Happy List: Some of the things that make me haIMG_2042ppy

  • Family
  • Horses
  • Wine (or Champagne – I’m not picky)
  • Good food
  • Cooking said good food (with glass of wine)
  • Reading

Sounds simple, but all of the things that make me happy?  They were all action items.  That week I planned a trip to the library to get more books, updated my reading apps on my phone (axis360 is a favorite), went to the grocery store and picked out my favorite recipes.

Besides the obvious, my family, I knew horses would be on my list of positives.  After my list directive, I scheduled a few lessons, grazed Dee, hacked around the farm, galloped around the front yard, and generally just immersed myself in all good things horse related.

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Selfie outtake of sorts

On the day of one of my lessons, I actually texted Trainer and told her I wasn’t sure I should ride.  Obviously confused I explained to her that you have to be able to stop angry-crying long enough to get around the arena.  She held her ground, saying that it would help.  Wellllllllllllllllll, I was running almost 30 minutes late by lesson time…I showed up, and promptly melted down…Dee’s owner and I had had a miscommunication and she’d already ridden her.  (COULDN’T HANDLE-NEEDED RIDE SO BAD)  After some texts, we figured out that she had just taken her on a bareback walk and a lesson was definitely a good idea.

I gathered what was left of my brain, and got Dee ready.  When I met the Trainer in the ring, she just said “Get on, let’s go gallop at some fences.”  And so we did.  After a easy warm-up, she set up the fences to a healthy 2’9” and sent us off.  Dee was really into it; I couldn’t stop laughing at her “being wild”.  We had some really lovely jumps, but honestly, I just remember how much fun I was having.  How stupid happy I was; laughing out loud happy.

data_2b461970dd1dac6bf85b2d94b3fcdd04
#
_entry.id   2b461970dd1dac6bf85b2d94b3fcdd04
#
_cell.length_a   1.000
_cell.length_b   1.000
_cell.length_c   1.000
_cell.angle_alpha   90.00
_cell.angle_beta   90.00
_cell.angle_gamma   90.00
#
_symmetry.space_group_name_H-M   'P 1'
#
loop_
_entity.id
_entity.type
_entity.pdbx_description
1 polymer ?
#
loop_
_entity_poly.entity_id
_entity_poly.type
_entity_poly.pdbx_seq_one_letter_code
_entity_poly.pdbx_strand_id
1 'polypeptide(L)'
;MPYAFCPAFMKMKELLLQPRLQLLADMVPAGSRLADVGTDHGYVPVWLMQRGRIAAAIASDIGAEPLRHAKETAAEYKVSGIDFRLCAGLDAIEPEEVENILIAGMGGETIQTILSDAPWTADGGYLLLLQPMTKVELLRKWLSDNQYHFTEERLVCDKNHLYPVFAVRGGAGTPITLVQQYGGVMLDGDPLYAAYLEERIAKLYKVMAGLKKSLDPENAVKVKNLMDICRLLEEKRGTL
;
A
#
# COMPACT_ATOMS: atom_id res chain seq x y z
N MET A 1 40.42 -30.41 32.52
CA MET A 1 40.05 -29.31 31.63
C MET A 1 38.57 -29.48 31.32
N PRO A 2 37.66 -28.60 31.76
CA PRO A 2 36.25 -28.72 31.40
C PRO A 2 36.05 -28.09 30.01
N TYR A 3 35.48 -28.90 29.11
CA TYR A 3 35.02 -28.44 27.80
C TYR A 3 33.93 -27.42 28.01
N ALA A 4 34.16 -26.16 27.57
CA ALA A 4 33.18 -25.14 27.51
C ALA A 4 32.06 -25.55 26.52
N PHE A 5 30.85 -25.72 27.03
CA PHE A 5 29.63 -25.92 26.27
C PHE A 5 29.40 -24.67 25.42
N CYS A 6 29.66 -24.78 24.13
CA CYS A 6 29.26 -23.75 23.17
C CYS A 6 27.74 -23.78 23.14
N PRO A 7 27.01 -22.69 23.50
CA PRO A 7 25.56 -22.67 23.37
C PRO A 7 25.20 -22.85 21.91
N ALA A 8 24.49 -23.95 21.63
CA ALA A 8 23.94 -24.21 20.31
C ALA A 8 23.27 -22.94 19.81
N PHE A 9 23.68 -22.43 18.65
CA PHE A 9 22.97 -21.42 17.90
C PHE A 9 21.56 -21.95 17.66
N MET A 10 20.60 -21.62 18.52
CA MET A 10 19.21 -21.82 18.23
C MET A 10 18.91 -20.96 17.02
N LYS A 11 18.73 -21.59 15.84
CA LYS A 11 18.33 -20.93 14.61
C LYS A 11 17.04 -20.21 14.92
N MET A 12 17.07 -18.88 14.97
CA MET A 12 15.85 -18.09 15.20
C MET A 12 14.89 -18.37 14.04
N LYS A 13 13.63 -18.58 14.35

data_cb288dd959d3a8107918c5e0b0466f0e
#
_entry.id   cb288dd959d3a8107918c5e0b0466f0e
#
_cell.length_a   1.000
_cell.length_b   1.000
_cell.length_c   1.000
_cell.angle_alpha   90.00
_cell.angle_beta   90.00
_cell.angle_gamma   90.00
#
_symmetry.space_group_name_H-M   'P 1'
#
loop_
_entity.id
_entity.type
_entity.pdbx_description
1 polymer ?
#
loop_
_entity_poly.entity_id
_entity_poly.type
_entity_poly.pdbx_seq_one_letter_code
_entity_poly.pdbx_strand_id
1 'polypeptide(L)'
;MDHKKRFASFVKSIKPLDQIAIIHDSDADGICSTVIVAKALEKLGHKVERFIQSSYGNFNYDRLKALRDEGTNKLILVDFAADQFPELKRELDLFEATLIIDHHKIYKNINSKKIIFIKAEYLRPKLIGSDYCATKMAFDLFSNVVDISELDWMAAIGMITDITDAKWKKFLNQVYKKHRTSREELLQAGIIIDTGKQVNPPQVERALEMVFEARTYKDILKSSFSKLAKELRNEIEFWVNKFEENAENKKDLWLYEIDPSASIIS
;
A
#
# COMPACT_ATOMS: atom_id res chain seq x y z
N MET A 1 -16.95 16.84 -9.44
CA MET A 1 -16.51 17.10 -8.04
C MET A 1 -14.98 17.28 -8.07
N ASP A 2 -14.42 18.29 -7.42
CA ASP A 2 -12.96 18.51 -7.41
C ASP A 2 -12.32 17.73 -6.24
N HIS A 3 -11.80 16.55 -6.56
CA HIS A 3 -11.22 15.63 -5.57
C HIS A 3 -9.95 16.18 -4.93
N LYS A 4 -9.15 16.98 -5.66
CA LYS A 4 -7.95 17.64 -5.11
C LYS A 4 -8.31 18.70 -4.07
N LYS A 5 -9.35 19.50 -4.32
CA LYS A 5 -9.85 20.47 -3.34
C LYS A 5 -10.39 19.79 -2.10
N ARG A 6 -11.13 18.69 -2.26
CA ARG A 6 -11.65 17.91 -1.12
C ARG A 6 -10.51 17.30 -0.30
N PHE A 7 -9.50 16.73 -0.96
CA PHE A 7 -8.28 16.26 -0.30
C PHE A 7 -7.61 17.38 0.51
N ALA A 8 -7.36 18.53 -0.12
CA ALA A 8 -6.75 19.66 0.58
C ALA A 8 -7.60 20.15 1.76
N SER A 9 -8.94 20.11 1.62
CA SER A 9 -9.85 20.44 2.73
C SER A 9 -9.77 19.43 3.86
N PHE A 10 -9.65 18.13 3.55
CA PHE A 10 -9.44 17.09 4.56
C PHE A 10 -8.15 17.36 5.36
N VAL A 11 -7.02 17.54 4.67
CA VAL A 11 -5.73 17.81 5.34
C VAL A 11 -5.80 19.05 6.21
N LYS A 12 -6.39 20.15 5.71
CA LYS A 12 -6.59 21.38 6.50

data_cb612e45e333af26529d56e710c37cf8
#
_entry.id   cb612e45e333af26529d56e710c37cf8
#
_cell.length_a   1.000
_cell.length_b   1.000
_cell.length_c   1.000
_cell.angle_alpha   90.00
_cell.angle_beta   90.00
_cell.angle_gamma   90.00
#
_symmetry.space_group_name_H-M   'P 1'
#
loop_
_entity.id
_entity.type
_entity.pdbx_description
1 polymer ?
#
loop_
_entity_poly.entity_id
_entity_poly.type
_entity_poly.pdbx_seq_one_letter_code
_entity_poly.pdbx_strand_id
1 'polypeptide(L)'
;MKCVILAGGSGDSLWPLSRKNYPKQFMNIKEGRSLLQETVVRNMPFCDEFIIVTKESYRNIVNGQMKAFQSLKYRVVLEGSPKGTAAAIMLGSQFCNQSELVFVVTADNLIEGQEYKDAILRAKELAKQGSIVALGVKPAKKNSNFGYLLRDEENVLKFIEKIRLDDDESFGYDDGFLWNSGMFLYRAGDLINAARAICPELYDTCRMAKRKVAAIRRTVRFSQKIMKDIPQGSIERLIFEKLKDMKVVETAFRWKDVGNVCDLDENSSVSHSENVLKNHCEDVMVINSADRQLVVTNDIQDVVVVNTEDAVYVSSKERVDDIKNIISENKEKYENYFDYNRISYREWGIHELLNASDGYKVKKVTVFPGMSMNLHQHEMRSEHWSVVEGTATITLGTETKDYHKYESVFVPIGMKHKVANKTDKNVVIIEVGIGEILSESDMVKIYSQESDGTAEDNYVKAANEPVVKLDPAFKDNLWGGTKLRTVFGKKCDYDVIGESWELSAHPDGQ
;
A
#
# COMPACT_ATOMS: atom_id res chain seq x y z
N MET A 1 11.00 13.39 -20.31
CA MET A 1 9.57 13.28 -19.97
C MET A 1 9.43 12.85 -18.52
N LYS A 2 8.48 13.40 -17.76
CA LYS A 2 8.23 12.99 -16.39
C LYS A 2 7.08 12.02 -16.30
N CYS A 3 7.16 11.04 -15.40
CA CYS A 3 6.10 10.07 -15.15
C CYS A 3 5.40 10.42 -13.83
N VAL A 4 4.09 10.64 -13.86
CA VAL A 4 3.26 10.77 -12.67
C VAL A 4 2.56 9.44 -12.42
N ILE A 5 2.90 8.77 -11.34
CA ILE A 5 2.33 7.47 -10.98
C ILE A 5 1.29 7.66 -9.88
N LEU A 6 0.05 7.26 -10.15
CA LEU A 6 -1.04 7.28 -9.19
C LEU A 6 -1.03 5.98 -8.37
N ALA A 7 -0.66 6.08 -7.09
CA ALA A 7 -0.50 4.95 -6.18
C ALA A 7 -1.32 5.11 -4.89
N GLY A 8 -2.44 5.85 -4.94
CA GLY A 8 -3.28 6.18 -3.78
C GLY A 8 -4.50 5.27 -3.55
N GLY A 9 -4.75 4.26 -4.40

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Stupid happy.

Anyway, I guess you are always learning to push back on the sucky parts.  But my focus should be on my bottom line – do what makes you happy.

Hair Do Redo

Dee is the easiest of easy keepers.  Fluffy and fat, she rocked it out this winter living outside.  (She’s also barefoot which is really neat.). But anyway, she has been losing giant tufts of hair the past two weeks, but not in an organized way.  So she’s been looking a bit…ragamuffin?

Dragging a tufted hair Dee along with the baby.

 

I mean, I think she’s always cute but…she got a bit of an upgrade this week.


Ta da!  See!!!  Ugh-dorable.  Also note the absence of several hundred pounds.  Now that she’s been in consistent work and without her fluff, I think she’s really looking like her super sporty self. 

Smile Dee!


I am also enjoying the ability to groom her without covering myself in 10lbs of hair.  A big shout out to Dee’s momma for taking some time to turn her out so lovely!


We snuck in a really great ride in our front field tonight. I badly needed a break from the real world, and taking a cute shaved pony for a ride was just the thing.  

Kamik Rain Boot : A Review 

In spring of 2016 I was on a hunt for some rain boots to bring with me to Rolex.  This was to replace the random boots I had snagged at Rolex when it became one giant mud puddle event two years beforehand.  Lessons learned people-it always rains at Rolex.  Or it will unless you buy rain boots.

In action at Rolex 2016